Opinion editorial—revision shoulder arthroplasty: Techniques to facilitate reconstruction







ABOUT THE EXPERT


John W. Sperling, MD, MBA, is Professor of Orthopedic Surgery at the Mayo Clinic. Dr. Sperling’s principal clinical and research interest is primary and revision shoulder arthroplasty.



Introduction


Along with a dramatic growth in primary shoulder arthroplasty worldwide, there has been a corresponding increase in revision procedures. This section covers some techniques learned over time to improve outcomes of this technically challenging procedure.


Exposure


A deltopectoral approach is preferred due to the extensile nature. The easiest manner to find the deltopectoral interval is below the clavicle, and it is typically 1 cm medial to the coracoid. In cases without a deltopectoral interval one can look for the different fiber orientations of the deltoid and pectoralis. The cephalic vein is typically retracted medially. The coracoid is a very useful “lighthouse” in the shoulder. The dissection takes place on the lateral side of the coracoid and conjoint group. As one moves distally, a retractor is placed between the conjoint group and remaining subscapularis.


There may be abundant scar between the deltoid and remaining superior and posterior rotator cuff. The easiest way to find this plane is with internal rotation of the arm and first developing the subacromial space, and then moving distally. Placing the arm on a Mayo stand can decrease tension on the deltoid and help with developing this tissue plane. It is essential to release all of the scar in the subacromial space to ensure proper exposure as well as maximize patient motion. After incising superior scar in the subacromial space, one then moves distally. The axillary nerve is palpated on the undersurface of the deltoid, and the deltoid is then mobilized distally to the deltoid insertion. A Browne retractor is then used on the humerus.


In cases where the rotator cuff is intact, one incises the rotator interval and takes the subscapularis down through tendon or off bone. A large inferior capsule release is performed, and this is extended posteriorly along the metaphysis of the humerus. The arm is placed in adduction and external rotation on a Mayo stand. The extent of the inferior capsular release is dictated by the stiffness of the shoulder. The stiffer the shoulder, the greater the inferior capsular release that is required. This will facilitate access to the humeral component as well as enable glenoid exposure. The posterior capsular release is stopped short of the teres minor. In revision cases with significant scarring, I also prefer to release some of the pectoralis major. Releases on the glenoid side are performed after completion of humeral exposure.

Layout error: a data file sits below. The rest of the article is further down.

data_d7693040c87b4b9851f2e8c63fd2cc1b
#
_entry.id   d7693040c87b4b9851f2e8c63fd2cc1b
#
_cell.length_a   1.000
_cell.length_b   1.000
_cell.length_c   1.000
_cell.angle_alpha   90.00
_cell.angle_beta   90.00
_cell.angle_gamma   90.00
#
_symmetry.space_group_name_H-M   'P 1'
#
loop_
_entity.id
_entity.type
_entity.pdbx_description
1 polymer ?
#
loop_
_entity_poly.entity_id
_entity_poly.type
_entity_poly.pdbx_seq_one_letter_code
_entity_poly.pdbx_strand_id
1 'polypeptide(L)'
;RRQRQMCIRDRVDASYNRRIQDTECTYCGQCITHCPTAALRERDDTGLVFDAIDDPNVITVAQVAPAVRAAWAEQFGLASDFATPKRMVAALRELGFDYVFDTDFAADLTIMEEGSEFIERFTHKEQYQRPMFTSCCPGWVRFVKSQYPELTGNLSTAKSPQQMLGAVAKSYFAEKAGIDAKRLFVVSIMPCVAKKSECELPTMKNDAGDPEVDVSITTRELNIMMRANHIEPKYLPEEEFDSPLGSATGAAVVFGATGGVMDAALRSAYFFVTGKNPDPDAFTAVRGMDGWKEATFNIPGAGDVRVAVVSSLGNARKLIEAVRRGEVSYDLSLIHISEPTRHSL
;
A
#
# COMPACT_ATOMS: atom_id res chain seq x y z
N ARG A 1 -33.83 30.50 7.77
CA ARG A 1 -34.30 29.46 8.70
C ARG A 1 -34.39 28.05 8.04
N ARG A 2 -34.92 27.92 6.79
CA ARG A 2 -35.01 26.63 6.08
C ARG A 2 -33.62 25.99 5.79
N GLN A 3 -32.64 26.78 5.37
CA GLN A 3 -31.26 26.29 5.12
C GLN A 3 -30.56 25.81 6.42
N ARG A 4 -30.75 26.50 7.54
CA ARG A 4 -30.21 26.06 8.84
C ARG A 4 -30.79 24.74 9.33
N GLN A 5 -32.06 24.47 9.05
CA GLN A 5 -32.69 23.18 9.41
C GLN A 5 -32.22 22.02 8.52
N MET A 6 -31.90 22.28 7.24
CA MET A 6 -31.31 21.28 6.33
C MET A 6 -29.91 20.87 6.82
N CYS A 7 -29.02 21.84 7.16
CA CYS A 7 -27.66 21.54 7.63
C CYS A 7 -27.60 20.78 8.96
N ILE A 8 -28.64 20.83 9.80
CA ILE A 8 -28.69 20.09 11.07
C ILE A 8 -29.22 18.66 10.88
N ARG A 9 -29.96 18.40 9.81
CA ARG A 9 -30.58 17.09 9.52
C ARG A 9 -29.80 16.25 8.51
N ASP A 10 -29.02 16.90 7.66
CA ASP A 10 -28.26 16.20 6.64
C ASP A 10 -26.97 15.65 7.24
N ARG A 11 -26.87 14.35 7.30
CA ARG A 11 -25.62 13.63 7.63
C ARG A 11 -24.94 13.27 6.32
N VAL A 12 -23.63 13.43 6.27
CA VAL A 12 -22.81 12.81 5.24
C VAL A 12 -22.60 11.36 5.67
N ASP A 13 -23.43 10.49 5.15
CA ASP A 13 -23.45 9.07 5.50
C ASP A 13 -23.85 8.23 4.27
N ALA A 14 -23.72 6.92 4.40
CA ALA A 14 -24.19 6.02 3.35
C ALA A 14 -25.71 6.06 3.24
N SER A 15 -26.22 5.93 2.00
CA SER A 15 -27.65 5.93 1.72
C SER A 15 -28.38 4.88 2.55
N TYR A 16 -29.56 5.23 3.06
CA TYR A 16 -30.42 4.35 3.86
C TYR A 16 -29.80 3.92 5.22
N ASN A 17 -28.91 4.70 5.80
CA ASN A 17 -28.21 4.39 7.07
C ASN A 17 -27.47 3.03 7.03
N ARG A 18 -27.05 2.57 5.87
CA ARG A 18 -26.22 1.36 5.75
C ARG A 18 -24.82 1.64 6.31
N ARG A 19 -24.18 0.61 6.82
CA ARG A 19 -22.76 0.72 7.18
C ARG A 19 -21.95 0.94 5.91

Humeral component removal


Over time, we have developed a routine process for humeral component removal. A router bit is initially used circumferentially around the proximal humerus at the interface of the humeral component and the bone or humeral component and cement ( Fig. 66.1 ). A square tip impactor is then used from below with a mallet to remove the humeral component. When the humeral component does not have a collar, one can make a collar with a helicoidal bur ( Fig. 66.2 ). In a recent report from our institution, this has resulted in humeral component removal greater than 97% of the time without requiring a humeral window or split. There is also good evidence that one can use short stems in revision to reverse arthroplasty, as well as a cement within cement technique, rather than bypassing the old pedestal with a long stem. This can greatly facilitate the current and future revision surgery.




Fig. 66.1


(A) A router bit and square tip impactor for humeral component removal. (B) The router is used circumferentially around the proximal humerus. (C) The square tip impactor is then used to hit up against the collar of the implant.

Aug 21, 2021 | Posted by in ORTHOPEDIC | Comments Off on Opinion editorial—revision shoulder arthroplasty: Techniques to facilitate reconstruction
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